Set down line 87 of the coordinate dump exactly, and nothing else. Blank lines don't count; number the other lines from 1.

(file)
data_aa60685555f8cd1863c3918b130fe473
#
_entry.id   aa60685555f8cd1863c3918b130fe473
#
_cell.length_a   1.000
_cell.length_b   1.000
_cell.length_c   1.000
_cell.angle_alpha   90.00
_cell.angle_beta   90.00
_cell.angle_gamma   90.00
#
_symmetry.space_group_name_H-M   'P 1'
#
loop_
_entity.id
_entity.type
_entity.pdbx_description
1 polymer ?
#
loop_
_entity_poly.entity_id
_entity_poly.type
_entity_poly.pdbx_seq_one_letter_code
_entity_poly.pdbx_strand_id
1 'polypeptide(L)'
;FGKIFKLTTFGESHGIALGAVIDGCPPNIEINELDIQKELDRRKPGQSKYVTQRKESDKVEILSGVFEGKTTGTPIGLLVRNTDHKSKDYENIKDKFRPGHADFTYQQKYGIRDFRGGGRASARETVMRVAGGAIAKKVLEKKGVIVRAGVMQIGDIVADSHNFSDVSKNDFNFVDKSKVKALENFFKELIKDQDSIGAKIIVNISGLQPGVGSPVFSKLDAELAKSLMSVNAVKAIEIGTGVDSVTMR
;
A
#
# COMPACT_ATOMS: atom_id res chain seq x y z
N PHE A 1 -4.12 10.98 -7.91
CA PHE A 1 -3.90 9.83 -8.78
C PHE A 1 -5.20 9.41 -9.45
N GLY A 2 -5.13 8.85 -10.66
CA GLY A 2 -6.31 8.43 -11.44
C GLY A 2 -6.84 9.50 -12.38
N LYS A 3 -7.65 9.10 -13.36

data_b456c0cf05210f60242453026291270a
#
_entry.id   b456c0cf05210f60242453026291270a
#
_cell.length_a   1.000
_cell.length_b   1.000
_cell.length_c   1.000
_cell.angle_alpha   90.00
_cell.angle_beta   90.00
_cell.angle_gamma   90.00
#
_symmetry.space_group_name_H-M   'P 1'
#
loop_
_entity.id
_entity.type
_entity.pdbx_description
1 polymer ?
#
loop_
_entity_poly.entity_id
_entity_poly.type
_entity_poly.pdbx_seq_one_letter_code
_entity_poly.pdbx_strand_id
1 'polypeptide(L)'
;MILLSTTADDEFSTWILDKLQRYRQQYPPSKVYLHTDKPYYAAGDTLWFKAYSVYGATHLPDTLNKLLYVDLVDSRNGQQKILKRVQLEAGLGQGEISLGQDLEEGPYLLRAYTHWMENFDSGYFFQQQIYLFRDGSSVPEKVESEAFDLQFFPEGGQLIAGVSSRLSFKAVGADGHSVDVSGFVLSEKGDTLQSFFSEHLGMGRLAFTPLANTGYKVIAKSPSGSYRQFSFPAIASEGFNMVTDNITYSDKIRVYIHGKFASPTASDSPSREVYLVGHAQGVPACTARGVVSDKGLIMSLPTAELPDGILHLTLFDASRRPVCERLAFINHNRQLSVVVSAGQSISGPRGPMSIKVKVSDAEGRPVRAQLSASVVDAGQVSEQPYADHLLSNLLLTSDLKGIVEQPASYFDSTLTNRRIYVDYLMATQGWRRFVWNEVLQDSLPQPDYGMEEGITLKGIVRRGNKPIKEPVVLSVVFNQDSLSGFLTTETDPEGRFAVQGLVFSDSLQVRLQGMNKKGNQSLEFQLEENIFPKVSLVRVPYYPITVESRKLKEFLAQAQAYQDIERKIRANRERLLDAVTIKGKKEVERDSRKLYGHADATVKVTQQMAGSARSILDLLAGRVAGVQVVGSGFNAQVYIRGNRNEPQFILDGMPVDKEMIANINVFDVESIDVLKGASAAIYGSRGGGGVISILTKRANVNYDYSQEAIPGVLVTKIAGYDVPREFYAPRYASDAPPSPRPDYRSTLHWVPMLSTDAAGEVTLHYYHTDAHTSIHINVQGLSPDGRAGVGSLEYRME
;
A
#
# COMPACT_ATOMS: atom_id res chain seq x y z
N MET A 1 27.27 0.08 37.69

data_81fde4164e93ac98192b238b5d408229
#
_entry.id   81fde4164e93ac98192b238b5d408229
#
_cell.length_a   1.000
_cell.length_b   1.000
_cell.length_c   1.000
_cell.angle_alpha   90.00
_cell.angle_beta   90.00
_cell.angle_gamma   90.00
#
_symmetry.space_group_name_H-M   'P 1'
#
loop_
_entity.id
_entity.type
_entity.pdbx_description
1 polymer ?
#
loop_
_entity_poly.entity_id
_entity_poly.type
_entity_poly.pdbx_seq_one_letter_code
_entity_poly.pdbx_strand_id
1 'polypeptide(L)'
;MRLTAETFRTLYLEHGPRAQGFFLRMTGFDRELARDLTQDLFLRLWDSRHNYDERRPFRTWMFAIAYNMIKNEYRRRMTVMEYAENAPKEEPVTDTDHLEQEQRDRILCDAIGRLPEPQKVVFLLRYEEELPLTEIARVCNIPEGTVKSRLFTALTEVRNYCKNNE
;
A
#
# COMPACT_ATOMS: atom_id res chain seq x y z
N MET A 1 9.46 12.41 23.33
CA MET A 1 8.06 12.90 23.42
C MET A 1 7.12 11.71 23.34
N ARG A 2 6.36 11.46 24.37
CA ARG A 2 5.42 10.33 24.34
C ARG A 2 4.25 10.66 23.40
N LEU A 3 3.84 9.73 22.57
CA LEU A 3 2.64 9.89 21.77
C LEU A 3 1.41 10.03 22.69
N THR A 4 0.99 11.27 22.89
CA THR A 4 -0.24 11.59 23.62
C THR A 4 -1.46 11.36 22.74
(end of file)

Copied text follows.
#